TIPS from a Toastmaster

What are the Toastmasters speech projects like? Are you a new Toastmaster and are stumped about how to handle your second speech? No worries! Here’s a brief note from a Toastmaster about how to handle your second speech.

Project 2 – Organize Your Speech

gears

Title – The War of 1812

For this speech I needed to come up with a speech that had a logical progression. The United States had just finished the bicentennial remembrance of the War of 1812 and so there were a lot of shows about it on the various nerd channels I watch. I had just finished reading a couple books on the subject, so it seemed to me to be a logical choice. I would summarize the major events of the war, and present them in chronological order.

Chronological order is the easiest way to deliver a speech. Ideas could be what happened on a camping trip or vacation, or some event in your life. Just tell us what happened in the order in which it happened. Stick with what you know well.

Chronological order is simplest and easiest, but it is not the only way to organize a speech. You could advocate a position and give the three most compelling reasons for that position. You could talk about the decision process in your company, and talk about the layers of management the decision needs to go up before it is approved. Whatever. Just be logical and sensible.

Tips from a Toastmaster

Our first speech in Toastmasters is the Icebreaker. It can be scary! BUT, you — like all of us — can get through it.

Many of us when we’re starting out wonder what the Icebreaker speech is all about.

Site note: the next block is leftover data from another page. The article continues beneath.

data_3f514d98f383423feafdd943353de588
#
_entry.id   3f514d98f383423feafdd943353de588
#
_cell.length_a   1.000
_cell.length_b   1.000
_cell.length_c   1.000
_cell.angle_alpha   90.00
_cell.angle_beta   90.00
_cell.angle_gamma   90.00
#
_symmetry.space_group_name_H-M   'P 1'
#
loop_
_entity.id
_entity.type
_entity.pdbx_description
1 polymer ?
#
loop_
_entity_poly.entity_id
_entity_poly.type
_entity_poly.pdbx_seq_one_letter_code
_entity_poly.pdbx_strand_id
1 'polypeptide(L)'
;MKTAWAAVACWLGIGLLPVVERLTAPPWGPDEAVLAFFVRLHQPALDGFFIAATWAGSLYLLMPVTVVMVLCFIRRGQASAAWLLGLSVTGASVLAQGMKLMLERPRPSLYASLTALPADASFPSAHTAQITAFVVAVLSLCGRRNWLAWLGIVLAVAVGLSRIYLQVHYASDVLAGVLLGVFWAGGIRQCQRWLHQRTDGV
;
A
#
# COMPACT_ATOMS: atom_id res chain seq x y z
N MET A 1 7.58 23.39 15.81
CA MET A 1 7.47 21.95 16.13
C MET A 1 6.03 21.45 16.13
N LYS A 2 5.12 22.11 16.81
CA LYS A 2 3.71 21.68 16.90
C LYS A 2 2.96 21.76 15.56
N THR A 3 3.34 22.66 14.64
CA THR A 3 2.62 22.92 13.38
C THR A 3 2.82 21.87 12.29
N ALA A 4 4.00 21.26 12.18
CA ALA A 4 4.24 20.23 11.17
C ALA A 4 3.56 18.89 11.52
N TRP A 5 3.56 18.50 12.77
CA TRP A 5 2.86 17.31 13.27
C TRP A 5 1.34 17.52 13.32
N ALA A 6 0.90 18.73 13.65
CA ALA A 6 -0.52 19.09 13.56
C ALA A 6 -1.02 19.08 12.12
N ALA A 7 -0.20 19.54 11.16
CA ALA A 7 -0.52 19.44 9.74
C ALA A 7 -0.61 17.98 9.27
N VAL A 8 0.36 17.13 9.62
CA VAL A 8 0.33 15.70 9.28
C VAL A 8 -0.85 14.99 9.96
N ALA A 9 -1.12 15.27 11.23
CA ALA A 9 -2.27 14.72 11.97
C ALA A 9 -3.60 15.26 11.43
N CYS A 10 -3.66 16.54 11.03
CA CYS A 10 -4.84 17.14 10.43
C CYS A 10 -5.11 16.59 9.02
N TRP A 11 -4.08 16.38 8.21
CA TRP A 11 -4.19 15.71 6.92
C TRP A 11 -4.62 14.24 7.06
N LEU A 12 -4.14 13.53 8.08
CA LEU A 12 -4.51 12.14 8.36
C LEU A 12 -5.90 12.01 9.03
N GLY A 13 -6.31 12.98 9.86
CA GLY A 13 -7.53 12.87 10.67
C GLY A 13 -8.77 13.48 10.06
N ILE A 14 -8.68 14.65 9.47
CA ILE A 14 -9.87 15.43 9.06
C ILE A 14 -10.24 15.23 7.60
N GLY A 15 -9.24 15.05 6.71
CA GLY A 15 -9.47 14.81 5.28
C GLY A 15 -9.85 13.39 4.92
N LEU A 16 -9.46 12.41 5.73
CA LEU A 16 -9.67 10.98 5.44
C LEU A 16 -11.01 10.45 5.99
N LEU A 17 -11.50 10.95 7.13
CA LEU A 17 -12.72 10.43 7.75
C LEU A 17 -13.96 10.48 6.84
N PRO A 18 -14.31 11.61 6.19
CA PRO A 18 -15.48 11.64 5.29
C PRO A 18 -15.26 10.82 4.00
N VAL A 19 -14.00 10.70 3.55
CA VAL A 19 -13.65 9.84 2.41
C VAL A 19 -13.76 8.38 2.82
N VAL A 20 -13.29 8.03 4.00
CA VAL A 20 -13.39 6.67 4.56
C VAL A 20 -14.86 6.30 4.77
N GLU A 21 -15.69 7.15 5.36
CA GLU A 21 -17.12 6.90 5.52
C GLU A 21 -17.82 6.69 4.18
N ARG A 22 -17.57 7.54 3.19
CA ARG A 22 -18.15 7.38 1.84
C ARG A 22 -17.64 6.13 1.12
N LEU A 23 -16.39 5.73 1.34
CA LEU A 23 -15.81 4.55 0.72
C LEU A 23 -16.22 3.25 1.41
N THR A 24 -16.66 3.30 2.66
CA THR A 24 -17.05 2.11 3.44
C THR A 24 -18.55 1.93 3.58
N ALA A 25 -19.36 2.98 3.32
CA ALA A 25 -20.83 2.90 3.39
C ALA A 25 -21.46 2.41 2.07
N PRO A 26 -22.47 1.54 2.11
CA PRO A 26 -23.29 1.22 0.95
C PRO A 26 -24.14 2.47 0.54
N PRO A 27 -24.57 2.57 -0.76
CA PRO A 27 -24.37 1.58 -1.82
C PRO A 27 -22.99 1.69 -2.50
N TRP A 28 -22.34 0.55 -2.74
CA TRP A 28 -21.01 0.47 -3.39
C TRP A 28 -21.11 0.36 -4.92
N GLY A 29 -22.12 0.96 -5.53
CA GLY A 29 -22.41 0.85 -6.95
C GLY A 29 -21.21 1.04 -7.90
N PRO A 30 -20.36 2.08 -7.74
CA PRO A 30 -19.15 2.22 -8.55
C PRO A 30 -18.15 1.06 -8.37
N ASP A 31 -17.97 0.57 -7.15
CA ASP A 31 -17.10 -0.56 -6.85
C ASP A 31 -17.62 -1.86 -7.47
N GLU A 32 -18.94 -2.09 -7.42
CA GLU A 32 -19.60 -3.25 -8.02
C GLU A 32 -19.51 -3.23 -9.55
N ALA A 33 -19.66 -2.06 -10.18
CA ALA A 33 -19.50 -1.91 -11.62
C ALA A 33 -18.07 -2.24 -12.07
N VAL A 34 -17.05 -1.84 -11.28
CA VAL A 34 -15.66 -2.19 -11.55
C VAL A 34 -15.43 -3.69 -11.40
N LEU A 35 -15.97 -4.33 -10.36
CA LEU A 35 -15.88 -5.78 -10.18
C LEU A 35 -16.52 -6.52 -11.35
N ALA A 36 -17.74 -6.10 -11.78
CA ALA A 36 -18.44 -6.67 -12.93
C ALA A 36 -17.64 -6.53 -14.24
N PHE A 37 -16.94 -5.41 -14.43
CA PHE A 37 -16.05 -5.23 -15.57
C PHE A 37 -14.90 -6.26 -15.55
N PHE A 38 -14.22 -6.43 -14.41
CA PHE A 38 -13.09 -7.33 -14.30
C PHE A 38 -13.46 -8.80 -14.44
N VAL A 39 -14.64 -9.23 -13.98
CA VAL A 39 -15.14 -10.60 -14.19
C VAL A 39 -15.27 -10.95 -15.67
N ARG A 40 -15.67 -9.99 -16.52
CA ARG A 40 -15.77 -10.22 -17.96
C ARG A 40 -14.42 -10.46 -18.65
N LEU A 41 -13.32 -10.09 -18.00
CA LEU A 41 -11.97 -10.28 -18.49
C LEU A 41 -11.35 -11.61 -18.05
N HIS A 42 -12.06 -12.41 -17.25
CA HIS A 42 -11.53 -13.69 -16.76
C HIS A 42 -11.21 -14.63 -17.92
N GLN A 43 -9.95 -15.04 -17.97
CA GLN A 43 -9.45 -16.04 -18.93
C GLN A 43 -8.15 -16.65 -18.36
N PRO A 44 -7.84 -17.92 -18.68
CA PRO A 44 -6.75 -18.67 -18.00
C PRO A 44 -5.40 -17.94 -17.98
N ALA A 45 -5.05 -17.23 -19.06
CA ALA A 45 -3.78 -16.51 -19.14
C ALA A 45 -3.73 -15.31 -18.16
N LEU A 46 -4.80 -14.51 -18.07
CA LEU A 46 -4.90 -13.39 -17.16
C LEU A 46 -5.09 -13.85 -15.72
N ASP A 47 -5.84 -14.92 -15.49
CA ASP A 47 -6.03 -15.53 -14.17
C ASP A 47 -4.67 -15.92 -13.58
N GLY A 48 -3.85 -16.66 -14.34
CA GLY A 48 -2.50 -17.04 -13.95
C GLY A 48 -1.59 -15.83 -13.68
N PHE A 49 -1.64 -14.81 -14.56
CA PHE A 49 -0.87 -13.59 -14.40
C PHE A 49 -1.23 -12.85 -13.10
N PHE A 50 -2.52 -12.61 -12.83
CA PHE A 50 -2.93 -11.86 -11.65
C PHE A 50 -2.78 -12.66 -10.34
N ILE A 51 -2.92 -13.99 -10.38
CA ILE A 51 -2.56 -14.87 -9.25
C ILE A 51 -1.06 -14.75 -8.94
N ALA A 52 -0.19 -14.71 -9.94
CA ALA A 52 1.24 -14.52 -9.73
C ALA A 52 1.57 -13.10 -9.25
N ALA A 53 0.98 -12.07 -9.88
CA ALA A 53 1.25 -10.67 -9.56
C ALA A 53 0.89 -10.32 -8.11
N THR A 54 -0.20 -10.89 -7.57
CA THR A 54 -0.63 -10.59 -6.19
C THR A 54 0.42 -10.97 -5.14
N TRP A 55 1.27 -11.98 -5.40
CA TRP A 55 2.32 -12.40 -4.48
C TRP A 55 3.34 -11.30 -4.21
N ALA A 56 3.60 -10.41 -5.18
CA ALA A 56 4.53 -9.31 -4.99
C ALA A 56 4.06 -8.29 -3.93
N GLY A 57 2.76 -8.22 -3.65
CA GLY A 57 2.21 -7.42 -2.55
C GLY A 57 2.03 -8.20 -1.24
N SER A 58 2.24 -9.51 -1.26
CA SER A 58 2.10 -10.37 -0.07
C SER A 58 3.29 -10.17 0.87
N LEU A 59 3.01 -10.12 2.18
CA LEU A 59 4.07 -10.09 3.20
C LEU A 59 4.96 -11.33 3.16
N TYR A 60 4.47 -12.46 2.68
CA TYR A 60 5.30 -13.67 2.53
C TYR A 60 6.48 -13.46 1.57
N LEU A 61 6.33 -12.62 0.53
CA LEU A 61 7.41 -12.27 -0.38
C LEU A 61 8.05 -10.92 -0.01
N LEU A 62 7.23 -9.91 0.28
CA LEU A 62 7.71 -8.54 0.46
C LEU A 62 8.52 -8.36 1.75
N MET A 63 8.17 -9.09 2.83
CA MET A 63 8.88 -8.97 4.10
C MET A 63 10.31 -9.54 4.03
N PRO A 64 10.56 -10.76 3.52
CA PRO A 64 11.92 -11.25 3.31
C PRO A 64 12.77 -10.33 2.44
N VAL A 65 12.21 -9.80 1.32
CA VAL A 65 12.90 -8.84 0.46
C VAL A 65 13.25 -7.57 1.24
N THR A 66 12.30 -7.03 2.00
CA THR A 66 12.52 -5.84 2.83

Here are some tips from a Toastmaster…

Project 1 – Icebreaker

icebreaker

Title – The Complete History of Jeff McRaven (Abridged)

I gave a short bio of myself. There were a number of embellishments. Nobody noticed or cared.

For a lot of people, public speaking is right up there with spiders and heights, so the whole purpose of this speech is just to get you started. For many, this is the most agonizing speech. But it doesn’t need to be. We all understand that you are nervous and you have to start somewhere.

Honestly, you could get up there and absolutely tank. Don’t worry about it! We get it. We’re here to encourage you.

We’ll like your speech. It won’t matter what you say. What you have to say is almost incidental to the speech. We are seeing someone work up the courage to try. We love to see that. The speech itself is icing on the cake.

TED Talks — How Do They Do It?

You could give a TED Talk.

Think about it. If you have an innovative, original idea, you could be up there. You could be walking the red dot.

Many of us are Toastmasters because we enjoy challenging ourselves. How else do you explain signing up for a club that forces us to face the fear of public speaking? How else do you explain the willingness to work at this all the time?

‘Ah,’ you say, ‘but I’ve found that it’s a lot of fun!’ Well, of course it is! Challenging yourself and discovering that you CAN do it — a lot of fun.

If you’re past the first hurdle of overcoming jitters (well, most of them), consider what is your next challenge going to be? It could be TED.

That said, here’s the article. Let me know if you are chosen!

How to Land a TED Talk

Victorious Public Speaking

When I joined Toastmasters, I had a goal — public speaking. One of the places that I wanted to speak was at the Home & Garden Show. You may know (or not) that I am in the landscaping industry, so it makes sense for my business to present there.

Get the butterflies to fly in formation!
Get the butterflies to fly in formation!

I’m excited because TODAY, I will be speaking at the Home & Garden Show. For many years this is something that I’ve wanted to do and never did.

Once you get past your initial fear of public speaking, it can be fun. Yes, really! Am I nervous about today? A little. But, I have most of my butterflies flying in formation, so I know that I will get through it, regardless.

This is not the end of it for me, though. My next goal will be a little higher because I’m not done yet.

 

 

Club 6173, District 35 – Eau Claire WI – Barbara Weisenberger – weisenbb@outlook.com